We first saw the all-electric LDV EV80 at the CV Show in 2016.
Now, 18 months on, we’ve finally been given the keys to a fully charged EV80 and driven it out on the road.
It seems like a long time coming and, although still relatively un-saturated, there is an increasing number of electric vans creeping onto the market.
Before we get into any depth, let’s cover off the most important fact: range.
LDV says the EV80 can cover 120 miles in between charges and can be recharged in just one hour. This makes it perfect for short-to-medium trips.
On the outside the EV80 looks no different to the standard V80 panel van.
It comes in long wheelbase medium roof spec only; offering a 3.3-metre long load space with a width and height of 1.7-metres. So 10.3 cubic metres of load space to fill.
Because the batteries – mounted under the chassis – eat into the overall weight, payload is restricted to 950kg.
In the cab you are presented with the same dashboard as the regular V80, although the instrument cluster is a tad more high-tech thanks to a digital range display and a battery charge indicator.
The V80 has remote central locking, air conditioning and electric windows. Don’t expect to many frills though. It’s based on a very cheap vehicle and the EV80 gets no additional gear over a standard V80.
Which brings us to price. Bearing in mind a V80 can be had for around £14,000, dropping the diesel engine for an electric motor and some batteries sees the price climb to an eye-watering £60,000.
LDVs official importer in the UK, Harris Automotive, hasn’t officially confirmed this figure yet, but we’re in the right ball park according to its bosses.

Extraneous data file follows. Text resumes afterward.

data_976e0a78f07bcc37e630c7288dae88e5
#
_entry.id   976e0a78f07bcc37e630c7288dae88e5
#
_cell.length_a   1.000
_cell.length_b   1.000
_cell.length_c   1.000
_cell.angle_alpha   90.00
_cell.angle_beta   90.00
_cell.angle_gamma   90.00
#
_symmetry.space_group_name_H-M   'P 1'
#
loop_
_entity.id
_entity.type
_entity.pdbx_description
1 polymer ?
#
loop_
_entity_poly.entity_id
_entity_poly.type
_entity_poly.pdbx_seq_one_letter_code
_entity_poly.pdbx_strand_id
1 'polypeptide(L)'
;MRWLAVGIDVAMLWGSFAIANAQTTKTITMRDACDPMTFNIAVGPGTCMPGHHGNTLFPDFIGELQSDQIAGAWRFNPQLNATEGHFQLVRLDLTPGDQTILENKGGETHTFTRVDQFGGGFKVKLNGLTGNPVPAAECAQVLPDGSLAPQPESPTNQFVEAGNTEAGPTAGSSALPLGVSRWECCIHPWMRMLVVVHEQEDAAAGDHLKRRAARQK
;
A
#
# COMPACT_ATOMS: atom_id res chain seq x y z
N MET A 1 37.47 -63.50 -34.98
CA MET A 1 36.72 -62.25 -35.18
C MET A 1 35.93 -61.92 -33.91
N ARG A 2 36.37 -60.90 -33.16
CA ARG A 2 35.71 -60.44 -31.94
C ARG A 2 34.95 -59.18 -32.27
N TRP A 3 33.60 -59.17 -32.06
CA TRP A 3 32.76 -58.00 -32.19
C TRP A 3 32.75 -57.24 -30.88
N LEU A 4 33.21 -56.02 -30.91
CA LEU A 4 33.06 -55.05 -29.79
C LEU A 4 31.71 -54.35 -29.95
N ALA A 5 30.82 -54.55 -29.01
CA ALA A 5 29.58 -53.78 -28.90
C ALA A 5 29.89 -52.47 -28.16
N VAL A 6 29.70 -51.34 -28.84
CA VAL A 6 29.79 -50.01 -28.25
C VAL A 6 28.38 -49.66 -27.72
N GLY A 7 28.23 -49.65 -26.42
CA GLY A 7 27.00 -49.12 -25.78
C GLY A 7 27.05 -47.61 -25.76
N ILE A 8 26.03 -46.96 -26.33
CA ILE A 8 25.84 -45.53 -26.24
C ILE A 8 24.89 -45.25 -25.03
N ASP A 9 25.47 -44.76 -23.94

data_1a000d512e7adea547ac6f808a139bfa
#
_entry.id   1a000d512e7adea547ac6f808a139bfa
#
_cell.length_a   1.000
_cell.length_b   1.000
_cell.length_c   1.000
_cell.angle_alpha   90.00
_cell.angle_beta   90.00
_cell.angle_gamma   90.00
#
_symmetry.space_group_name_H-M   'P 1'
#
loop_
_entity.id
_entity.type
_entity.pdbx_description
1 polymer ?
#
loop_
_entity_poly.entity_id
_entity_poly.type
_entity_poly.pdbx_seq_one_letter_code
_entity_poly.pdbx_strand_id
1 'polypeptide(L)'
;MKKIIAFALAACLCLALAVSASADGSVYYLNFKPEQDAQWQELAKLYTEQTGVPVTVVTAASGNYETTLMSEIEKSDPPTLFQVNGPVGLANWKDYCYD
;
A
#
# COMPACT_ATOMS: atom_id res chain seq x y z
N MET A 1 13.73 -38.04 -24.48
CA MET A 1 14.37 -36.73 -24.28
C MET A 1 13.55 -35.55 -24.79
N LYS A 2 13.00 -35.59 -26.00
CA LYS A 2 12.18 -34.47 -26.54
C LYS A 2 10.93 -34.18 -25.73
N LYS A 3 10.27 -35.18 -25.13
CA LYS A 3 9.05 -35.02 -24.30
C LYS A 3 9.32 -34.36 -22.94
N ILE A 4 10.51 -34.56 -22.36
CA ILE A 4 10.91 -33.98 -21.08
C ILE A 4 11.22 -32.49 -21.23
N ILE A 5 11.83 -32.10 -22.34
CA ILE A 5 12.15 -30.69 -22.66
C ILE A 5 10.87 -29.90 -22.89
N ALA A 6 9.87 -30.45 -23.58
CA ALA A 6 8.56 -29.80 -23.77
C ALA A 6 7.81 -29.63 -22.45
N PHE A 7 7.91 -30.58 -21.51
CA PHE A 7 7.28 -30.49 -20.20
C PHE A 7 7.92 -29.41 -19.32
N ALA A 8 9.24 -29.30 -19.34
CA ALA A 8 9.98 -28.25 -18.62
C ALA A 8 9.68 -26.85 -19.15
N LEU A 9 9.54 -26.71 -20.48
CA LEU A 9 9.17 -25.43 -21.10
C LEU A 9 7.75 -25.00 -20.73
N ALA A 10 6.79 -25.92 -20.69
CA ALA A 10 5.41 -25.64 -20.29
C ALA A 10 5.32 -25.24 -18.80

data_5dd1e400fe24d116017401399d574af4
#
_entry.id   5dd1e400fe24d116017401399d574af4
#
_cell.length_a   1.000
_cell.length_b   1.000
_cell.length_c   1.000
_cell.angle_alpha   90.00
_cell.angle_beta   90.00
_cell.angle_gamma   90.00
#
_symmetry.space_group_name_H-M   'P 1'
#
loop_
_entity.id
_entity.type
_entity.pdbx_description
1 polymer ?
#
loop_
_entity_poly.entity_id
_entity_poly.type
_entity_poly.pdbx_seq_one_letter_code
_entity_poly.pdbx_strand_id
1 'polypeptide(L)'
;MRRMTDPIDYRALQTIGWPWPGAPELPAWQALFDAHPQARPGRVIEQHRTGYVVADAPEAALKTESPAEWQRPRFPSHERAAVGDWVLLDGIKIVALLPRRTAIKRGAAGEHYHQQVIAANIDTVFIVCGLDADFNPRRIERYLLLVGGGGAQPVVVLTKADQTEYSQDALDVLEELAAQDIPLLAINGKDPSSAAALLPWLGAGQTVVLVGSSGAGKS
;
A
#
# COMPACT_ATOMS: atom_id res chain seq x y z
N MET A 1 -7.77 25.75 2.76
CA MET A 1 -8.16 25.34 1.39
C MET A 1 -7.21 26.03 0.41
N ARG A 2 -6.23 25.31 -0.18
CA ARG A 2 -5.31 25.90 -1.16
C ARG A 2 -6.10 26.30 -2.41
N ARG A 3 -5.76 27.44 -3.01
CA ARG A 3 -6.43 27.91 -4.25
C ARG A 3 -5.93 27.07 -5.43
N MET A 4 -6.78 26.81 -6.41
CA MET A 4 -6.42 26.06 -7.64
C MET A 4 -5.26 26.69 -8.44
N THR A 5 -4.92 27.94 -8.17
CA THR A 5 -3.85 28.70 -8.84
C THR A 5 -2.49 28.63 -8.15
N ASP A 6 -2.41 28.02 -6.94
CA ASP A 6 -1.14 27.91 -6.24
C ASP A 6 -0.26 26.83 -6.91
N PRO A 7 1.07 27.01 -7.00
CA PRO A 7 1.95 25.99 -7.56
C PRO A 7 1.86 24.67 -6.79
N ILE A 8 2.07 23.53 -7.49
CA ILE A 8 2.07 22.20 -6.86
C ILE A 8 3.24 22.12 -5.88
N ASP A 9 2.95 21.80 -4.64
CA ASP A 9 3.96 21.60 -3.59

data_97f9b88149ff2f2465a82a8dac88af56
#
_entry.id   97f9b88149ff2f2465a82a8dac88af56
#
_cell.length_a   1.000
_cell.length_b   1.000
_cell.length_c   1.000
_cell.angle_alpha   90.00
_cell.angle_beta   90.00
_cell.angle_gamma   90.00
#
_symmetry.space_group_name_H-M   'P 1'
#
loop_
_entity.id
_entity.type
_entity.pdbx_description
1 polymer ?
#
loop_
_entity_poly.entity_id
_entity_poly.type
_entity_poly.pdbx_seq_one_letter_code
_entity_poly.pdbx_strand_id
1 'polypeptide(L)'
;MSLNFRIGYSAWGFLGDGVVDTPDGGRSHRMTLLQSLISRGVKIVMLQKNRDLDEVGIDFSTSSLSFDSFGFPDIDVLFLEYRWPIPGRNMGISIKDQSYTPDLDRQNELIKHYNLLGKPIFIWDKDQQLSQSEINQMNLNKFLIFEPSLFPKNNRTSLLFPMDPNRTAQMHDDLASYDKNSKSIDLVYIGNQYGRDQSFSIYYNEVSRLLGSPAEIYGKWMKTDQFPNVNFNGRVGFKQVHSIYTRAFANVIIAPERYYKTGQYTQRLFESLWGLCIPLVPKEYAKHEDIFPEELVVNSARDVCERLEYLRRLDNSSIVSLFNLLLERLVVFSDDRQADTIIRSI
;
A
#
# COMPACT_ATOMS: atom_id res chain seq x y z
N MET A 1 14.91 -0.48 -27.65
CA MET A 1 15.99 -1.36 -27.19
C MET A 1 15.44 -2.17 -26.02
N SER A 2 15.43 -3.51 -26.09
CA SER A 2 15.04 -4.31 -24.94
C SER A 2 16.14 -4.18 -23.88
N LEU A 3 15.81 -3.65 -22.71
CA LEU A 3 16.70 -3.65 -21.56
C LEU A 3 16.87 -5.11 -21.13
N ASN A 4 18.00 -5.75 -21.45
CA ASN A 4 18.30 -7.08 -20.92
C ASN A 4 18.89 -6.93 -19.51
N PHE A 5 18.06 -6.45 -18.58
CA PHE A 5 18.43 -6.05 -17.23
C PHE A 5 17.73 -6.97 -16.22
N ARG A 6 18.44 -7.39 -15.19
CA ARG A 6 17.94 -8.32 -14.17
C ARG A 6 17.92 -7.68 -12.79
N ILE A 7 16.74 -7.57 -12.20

If you decide to buy one the Government will give you £8,000 towards it, plus you can discount all the money you’d be spending on diesel and oil changes.
But it still leaves you feeling short-changed when you step inside the cab. Even more depressing is the acceleration – 0-60mph takes 24 seconds.
Our test route covered lots of hilly country lanes and the van felt surprisingly sprightly.
It doesn’t set off with much gusto, even with an empty load, but it offers the typical seamless torque delivery of an electric motor. Total system output is 320Nm, that’s only 10Nm shy of the diesel version.
The battery didn’t discharge at an alarming rate either, it reached the red zone after around 80-miles of driving which, considering our thorough testing on Irish back-roads, is pretty decent.
If the future of electric vehicles were reliant on the EV80 being a success then the Green Party might have a problem.
It will take some time to become cost-neutral, but it does offer a practical solution for small businesses under pressure to be green.
Model tested: LWB medium roof